Frankenstein united Whale with Colin Clive and gave the then unknown character actor Boris Karloff a huge break. The film’s success allowed Whale a significant amount of creative freedom at Universal, and though he did not consider himself a horror director, it was difficult for him to get away from the genre. His next film, a drama again featuring Mae Clarke, The Impatient Maiden (1932), was a critical and commercial disappointment and he returned to horror with The Old Dark House (1932). This is essentially a remake or a revitalization of the “old dark house” subgenre brought to film by one of Whale’s biggest influences, German expressionist director Paul Leni and his silent film The Cat and the Canary (1927). Though The Old Dark House came much later than the “old dark house” forerunners of the ‘20s, it is remembered as a classic of the genre. It also features Karloff in a supporting role and stars Charles Laughton. Whale would soon work with his wife, Elsa Lanchester and make her into one of the world’s biggest horror icons.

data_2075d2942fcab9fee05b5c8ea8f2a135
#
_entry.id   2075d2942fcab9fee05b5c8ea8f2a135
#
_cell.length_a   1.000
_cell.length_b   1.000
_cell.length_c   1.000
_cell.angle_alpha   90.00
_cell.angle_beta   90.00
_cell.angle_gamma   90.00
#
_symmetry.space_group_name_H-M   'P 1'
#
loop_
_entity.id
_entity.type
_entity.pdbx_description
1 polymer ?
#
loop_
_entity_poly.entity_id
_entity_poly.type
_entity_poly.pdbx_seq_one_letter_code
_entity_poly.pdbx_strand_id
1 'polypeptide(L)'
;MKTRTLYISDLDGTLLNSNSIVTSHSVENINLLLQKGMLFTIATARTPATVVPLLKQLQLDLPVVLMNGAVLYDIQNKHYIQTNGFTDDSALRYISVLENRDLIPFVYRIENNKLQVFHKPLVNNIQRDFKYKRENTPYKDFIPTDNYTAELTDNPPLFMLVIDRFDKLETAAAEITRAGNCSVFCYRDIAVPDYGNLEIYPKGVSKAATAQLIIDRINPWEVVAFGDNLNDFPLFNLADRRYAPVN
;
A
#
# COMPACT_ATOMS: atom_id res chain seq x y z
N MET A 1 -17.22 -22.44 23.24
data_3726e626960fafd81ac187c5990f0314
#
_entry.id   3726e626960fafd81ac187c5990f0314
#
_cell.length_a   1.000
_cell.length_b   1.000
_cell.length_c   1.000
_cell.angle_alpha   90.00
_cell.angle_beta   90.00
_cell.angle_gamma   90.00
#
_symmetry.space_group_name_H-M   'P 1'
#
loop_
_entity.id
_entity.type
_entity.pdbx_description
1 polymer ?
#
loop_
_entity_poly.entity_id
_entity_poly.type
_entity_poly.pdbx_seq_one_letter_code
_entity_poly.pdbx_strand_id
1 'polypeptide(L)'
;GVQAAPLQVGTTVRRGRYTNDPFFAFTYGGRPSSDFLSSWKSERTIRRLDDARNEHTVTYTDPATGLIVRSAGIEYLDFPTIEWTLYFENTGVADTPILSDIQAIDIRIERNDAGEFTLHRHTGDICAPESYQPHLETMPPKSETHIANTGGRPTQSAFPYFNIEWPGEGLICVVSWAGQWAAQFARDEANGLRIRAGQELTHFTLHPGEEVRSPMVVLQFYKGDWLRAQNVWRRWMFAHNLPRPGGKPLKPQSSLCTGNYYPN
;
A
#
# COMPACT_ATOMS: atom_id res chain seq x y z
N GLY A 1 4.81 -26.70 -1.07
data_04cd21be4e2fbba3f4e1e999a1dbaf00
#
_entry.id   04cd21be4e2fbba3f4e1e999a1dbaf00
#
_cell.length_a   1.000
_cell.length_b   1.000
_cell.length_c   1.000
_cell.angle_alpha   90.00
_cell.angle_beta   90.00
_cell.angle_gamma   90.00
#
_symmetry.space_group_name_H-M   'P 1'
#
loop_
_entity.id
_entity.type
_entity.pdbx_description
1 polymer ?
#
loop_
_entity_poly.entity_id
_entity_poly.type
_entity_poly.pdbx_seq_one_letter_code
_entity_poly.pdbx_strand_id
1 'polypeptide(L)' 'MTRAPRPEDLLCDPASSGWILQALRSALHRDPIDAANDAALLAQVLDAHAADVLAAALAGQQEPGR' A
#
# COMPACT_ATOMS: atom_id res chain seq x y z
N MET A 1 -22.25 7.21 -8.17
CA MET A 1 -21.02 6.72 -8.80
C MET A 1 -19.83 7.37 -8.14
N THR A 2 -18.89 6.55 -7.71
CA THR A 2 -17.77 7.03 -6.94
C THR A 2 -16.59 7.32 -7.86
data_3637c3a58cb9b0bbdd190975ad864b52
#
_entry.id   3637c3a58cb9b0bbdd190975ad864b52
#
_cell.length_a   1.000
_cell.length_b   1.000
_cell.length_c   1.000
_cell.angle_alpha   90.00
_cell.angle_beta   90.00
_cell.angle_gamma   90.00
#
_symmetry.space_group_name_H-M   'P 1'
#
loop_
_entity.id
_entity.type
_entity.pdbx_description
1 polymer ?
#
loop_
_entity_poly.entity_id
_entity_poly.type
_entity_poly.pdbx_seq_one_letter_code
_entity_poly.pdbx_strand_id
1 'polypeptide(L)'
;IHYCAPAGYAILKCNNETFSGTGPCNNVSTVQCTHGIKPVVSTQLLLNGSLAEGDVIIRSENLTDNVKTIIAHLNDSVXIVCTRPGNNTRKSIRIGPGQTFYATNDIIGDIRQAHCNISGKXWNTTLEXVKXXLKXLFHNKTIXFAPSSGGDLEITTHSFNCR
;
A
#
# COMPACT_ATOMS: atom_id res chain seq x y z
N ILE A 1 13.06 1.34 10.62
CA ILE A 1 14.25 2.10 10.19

Whale’s suspense film the Kiss Before the Mirror (1933) was well-received critically, but failed to make an impression at the box office and he again returned to horror. The Invisible Man (1933), a special effects heavy sci-fi horror film, was another of Universal’s major horror hits and starred one of the most popular actors of the time, Claude Rains. As with Frankenstein, it spawned a whole series of sequels. He directed two more non-horror films before returning to Universal’s horror pantheon: By Candlelight (1933), a failed comedy, and One More River (1934), a romantic drama that reunited Whale with Colin Clive.